Life and Legends of Daniel Boone

Following a discussion of the problems with distinguishing between fact and legend, a historian friend suggested I read Daniel Boone: The Life and Legend of an American Pioneer, by John Mack Faragher (New York: Henry Holt and Company, 1992). My own research into the life of Dafnis Panagides has sensitized me to the obstacles of dealing with the fallible memories of people recounting past events (The Storyteller from Kalo Chorio, 2022—available soon).

Daniel Boone, the son of Quaker parents who were kind to tribal people who stopped at their home in Pennsylvania, liked native peoples and learned much from them. Bored with farming, he took every opportunity to roam the woods, hunting. Faragher points out that in Europe, hunting was limited mostly to nobility; so pioneers in the Americas had to learn hunting skills from local Indians. Boone love to hunt so much that, after he married and started his large family, he would leave his wife and children to take care of their property and be gone for months (once for two years!) on “long hunts” deep into Indian territory where he knew he should not have been—supposedly to make money by harvesting deer for their hides and beaver for their pelts. He ate some of the meat but left most carcasses to rot. Like many pioneers, he gave little thought to how he depleted populations of deer, elk, buffalo, and beaver, or how his actions affected Indian tribes.

As an aside on terminology, I vividly remember a lecture on American Indians a few years ago, delivered by a professor from the Midwest. After the lecture, during the question-and-answer session, a zealous young coed sitting in the front row stood and indignantly demanded to know why he said “Indian” and not “Native American.” This highly educated professor, a member of a tribal group, said, “We Indians do not self-identify with the term Native American.” I suppressed a laugh. In all my dealings with tribal peoples in the West, I never heard them call themselves Native Americans. Typically, they referred to themselves as Flathead or Blackfeet or Lakota, or other indigenous groups. Often they simply said, “Indians.” I suspect that P.C. driven, white academics derived the title “Native Americans,” and others jumped on the bandwagon. I realize that early European explorers ignorantly referred to the indigenous peoples of the Americas as Indians, but I am not uptight about using it—especially in light of the fact that indigenous peoples often refer to themselves as Indians. But I digress.

Faragher’s carefully researched biography of Boone is a treasure trove of information, but he is not a creative a storyteller. I grew frustrated with his grammatical errors and unclear sentence constructions. Perhaps quoting semi-literate sentences written by Boone—often with hilarious spelling of words—proved to be a negative influence on Faragher. Nevertheless, I learned a lot from reading this biography. I became even more aware of how ruthlessly European pioneers pushed indigenous people off their land. They often called Indians “savages,” but their atrocities were as savage as anything the Indians did to European settlers.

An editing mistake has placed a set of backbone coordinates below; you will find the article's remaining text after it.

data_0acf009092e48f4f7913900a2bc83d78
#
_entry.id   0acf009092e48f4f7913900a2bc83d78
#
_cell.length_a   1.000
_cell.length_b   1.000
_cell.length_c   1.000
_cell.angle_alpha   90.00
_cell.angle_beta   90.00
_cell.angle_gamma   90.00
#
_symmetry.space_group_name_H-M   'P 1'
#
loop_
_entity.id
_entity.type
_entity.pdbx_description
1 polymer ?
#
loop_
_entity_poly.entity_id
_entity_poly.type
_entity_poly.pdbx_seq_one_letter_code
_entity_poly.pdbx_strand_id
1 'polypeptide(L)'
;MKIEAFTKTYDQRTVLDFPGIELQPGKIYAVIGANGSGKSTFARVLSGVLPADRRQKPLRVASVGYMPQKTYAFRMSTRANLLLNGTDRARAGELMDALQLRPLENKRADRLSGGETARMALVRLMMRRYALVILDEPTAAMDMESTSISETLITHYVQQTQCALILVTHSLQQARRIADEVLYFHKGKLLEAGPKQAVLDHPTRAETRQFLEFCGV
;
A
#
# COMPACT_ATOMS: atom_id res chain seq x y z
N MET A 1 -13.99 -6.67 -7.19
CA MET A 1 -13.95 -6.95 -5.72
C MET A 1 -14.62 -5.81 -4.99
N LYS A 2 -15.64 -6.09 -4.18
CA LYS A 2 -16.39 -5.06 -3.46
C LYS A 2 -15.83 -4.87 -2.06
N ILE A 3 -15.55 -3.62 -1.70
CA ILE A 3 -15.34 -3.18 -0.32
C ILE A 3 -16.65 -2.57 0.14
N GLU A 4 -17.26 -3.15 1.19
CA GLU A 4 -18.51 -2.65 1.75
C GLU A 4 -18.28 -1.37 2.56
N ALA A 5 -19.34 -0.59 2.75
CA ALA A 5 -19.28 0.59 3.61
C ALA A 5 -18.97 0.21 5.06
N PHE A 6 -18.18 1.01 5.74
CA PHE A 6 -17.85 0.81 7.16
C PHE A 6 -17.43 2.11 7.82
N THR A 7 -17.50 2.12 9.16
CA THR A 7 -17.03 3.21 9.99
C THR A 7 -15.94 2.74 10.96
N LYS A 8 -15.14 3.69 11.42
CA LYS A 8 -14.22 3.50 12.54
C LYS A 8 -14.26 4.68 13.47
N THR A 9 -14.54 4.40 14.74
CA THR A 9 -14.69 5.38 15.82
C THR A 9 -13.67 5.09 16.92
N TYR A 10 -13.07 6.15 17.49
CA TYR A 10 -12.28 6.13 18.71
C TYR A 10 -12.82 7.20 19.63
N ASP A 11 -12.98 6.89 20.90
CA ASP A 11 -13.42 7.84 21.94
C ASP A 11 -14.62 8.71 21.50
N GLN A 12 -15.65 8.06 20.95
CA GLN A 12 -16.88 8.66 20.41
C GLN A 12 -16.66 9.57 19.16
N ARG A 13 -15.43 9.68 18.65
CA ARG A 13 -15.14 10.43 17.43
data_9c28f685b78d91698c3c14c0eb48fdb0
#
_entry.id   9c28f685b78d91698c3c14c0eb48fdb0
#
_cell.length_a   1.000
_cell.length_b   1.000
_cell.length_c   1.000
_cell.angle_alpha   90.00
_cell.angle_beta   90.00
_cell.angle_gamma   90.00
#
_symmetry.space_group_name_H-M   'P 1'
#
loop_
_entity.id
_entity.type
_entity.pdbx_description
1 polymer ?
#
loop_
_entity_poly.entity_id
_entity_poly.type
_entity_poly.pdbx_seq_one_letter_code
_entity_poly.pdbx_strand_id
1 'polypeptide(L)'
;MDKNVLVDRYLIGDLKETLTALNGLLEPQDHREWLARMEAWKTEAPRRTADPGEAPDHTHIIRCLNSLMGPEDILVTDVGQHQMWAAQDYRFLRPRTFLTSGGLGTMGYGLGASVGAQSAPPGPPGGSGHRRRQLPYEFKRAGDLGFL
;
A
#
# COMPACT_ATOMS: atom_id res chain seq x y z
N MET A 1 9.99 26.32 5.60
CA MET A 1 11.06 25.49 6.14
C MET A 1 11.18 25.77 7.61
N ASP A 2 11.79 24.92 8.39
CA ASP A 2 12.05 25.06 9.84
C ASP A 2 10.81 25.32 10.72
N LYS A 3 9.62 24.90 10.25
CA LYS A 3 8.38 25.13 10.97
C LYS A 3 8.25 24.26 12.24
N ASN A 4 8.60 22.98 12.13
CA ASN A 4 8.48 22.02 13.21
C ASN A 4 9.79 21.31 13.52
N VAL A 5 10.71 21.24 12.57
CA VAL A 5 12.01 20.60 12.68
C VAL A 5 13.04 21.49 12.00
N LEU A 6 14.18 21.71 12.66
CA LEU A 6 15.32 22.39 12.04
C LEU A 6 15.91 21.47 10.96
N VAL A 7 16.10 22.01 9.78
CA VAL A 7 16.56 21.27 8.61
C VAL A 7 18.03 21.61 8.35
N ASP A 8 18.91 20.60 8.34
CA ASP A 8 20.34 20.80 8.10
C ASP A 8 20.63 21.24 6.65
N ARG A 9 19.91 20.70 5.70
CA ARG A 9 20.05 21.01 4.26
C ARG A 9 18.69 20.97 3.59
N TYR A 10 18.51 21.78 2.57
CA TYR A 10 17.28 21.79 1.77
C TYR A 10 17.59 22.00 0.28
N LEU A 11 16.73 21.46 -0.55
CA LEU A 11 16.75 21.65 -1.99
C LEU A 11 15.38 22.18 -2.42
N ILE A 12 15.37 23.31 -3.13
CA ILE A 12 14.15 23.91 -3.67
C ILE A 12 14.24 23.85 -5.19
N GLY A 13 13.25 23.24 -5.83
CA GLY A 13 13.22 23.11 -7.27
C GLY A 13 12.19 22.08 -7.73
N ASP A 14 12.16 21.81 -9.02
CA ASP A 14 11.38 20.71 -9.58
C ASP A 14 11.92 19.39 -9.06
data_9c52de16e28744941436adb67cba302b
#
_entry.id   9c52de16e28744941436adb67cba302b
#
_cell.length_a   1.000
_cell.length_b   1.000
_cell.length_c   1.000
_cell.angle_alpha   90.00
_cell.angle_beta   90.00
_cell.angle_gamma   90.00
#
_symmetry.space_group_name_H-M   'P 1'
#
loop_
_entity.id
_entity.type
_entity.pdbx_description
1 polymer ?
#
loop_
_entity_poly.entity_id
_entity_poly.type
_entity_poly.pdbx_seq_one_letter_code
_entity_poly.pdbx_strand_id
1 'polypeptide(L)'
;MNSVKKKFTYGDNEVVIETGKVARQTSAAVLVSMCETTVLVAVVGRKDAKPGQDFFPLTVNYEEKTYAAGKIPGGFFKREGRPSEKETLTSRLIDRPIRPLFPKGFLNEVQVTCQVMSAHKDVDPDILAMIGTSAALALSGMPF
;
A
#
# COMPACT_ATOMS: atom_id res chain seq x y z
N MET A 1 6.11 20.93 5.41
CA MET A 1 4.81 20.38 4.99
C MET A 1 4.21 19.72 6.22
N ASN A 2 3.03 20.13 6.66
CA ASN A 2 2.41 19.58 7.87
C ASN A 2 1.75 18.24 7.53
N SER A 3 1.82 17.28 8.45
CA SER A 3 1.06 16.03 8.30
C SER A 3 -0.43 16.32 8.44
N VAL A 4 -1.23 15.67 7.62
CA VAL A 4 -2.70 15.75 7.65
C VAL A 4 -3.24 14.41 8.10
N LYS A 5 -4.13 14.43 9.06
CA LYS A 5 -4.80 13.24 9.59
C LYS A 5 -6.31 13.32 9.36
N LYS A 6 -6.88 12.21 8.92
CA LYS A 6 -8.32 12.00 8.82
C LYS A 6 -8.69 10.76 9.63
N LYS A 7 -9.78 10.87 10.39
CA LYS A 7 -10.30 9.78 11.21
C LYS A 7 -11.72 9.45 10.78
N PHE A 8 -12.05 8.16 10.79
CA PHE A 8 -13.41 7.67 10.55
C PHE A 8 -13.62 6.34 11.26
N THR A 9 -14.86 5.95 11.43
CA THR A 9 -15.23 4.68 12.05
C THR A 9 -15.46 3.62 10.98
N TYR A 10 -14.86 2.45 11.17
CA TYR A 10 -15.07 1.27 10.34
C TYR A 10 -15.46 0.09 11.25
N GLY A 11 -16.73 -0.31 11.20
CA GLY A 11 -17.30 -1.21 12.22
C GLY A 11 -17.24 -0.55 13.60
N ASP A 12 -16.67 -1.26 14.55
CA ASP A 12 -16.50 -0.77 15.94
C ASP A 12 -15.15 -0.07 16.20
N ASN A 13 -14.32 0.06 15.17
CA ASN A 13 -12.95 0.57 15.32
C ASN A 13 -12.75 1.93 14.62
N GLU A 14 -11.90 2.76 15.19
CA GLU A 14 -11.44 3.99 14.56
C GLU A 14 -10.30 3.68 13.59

Daniel Boone excelled in understanding Indians he encountered, and he was more ethical in his behavior than most of the land speculators who flooded into Kentucky in the late 1700s. But he also sought to get rich by selling thousands of acres of land and was frequently sued by others over land disputes. An inept businessman, he squandered many opportunities and ended up in poverty. When he had money, he purchased slaves to help with his work. In some ways, he was a pathetic individual, not the pioneer hero of the television show I watched as a kid. He excelled at woodcraft, was brave in battle, and at times was a good leader; but he foolishly dragged his family into the wilderness, where they suffered many deprivations, and some died in altercations with Indians who sought to drive the settlers back east. Many times I stopped reading to shake my head and say, “What an idiot!”

In this biography, Boone emerges as a magnanimous individual who was also clueless. His name is well known, but I doubt that most people realize the man’s many weaknesses. Although I am disappointed by the quality of writing, I am glad I read this biography because of all I learned about Boone and his time period—especially the ways European settlers in their zeal to grab land for farming dispossessed native peoples. To be sure, there were sociopathic Indians who hideously tortured and slaughtered white settlers. But the way settlers too often viewed Indians as sub-human provided excuses for revolting treatment of the native peoples. I am not trying to romanticize or idealize tribal cultures. They also had many humanitarian shortfalls. But I do not blame them for growing to hate Europeans.

In the last part of his book, Faragher recounts how writers of cheap novels transformed Boone into an Indian hating warrior against the red savages. Sadly, the reading public in the 1800s too often believed the nonsensical legends that filled these books—although Boone’s descendants condemned the works. As Boone was transformed into an American hero after his death, people used him as a means of promoting whatever views they personally held. Finally, carefully researched books like Faragher’s have corrected this misuse of an American pioneer who died in 1820.

My book on Saint Barnabas does similar separating of fact from fiction regarding the legends that arose centuries after the death of Barnabas when Orthodox clergy used him to advance their own political agendas.


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